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Lead investigator in killing of World Cup cricket coach does not confirm drugging

Lead investigator in killing of World Cup cricket coach does not confirm drugging

The top Jamaican policeman investigating the homicide of Pakistan's cricket coach said he has not confirmed that Bob Woolmer was incapacitated by a drug before being strangled.
The British Broadcasting Corp. reported that a toxicology test on Woolmer's body shows the presence of a drug that would have incapacitated him.
Mark Shields, the deputy police commissioner in Jamaica, on Monday emphatically said his investigators have not concluded that Woolmer was drugged.
"No results and we have NOT confirmed anything," the former Scotland Yard policeman said in a text message to The Associated Press from his cell phone. "Work is ongoing."
Shields said toxicology tests were done in Jamaica and sent with British police officers to a government-owned laboratory in their country, The Forensic Science Service, to be "independently verified."
Shields has not yet heard back from the British laboratory. In a brief telephone interview with AP, he would not discuss whether the toxicology tests indicated the presence of a drug that could have incapacitated Woolmer.
An employee who answered the phone at the laboratory's headquarters in Birmingham, England, after business hours said nobody was available to comment.
The BBC's Panorama program did not identify the drug or the source of its information, and said toxicology tests were due to be given to Jamaican police next week. In London, Scotland Yard said it has no information and that the investigation and all inquiries are being handled by police in Jamaica.
Shields has said in the past that foreign investigators would examine theories that Woolmer may have been drugged. He said that would have made it easier to strangle a man as large as Woolmer, a former England test batsman.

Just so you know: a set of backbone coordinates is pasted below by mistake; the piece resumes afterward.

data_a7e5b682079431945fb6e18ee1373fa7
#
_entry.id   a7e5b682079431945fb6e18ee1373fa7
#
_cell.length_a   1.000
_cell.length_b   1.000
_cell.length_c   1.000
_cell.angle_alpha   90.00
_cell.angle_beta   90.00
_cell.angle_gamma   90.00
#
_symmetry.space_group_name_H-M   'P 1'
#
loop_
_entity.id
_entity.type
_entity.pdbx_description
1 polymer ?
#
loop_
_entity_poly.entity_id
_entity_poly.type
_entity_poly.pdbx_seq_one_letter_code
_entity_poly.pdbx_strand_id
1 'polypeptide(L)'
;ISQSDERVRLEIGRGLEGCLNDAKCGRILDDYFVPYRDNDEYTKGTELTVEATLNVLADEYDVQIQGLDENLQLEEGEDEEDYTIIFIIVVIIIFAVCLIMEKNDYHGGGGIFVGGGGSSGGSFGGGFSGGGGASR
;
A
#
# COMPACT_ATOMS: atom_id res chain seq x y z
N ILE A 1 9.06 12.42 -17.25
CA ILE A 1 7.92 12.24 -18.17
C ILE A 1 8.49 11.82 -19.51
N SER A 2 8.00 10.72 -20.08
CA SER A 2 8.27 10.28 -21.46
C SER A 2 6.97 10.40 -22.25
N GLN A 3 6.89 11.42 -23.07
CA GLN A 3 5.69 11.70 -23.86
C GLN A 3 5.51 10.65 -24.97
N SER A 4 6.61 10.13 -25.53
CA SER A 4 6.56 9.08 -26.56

In an earlier interview with AP Television News, Shields said reported friction over religion in the Pakistan team was not a focus of the homicide probe.
"It doesn't feature in the investigation in any shape or form at the moment," Shields said.
After powerhouse Pakistan's first-round ouster to Ireland, team spokesman Pervez Jamil Mir told an inquiry in Pakistan that some players were more focused on praying than playing.
Mir also told APTN some players had been pressured to join in Muslim prayers.
"There are players who have complained to me that they're forced into saying their prayers and there are players who say that they want to come back and relax and do their stuff and they're not allowed to do that," Mir said in the interview on April 21 in Springfield, Va.
"When there's time for prayers, go and say your prayers, but don't force it to them," Mir told APTN.
Security video from the Kingston hotel where Woolmer died was sent to a laboratory in Britain for review. Some images of the footage were obtained by the BBC.
One image showed Woolmer, dressed in a white T-shirt, talking with two people as he headed to an elevator in the Pegasus Hotel in Kingston, Jamaica, hours before he was killed in his room, the BBC said, and identified the two people as fans.
Woolmer, 58, was found unconscious in his room and within an hour declared dead in a hospital on March 18, the day after his squad was upset by Ireland and eliminated from the World Cup. Police said he was strangled.


Updated : 2021-06-25 13:51 GMT+08:00